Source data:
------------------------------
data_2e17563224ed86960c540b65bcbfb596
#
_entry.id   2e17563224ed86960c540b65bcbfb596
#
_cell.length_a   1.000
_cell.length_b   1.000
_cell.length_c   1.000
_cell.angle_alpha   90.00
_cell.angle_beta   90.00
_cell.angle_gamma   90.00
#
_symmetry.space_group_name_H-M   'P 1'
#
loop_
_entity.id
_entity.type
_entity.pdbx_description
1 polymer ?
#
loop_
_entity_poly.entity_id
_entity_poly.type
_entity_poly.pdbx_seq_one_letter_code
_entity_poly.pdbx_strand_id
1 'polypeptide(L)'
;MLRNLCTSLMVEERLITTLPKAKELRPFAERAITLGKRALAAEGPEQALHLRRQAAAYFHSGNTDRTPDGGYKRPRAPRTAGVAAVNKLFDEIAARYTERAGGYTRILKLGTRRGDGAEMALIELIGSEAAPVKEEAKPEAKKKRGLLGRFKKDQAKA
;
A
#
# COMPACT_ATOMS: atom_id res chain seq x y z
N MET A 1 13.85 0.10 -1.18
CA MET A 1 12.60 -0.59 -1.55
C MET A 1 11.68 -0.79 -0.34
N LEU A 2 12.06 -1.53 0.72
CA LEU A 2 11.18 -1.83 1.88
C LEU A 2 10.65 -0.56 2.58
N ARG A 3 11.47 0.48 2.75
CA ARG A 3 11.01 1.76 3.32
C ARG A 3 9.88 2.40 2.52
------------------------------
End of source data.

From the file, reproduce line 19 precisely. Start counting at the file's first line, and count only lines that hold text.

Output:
#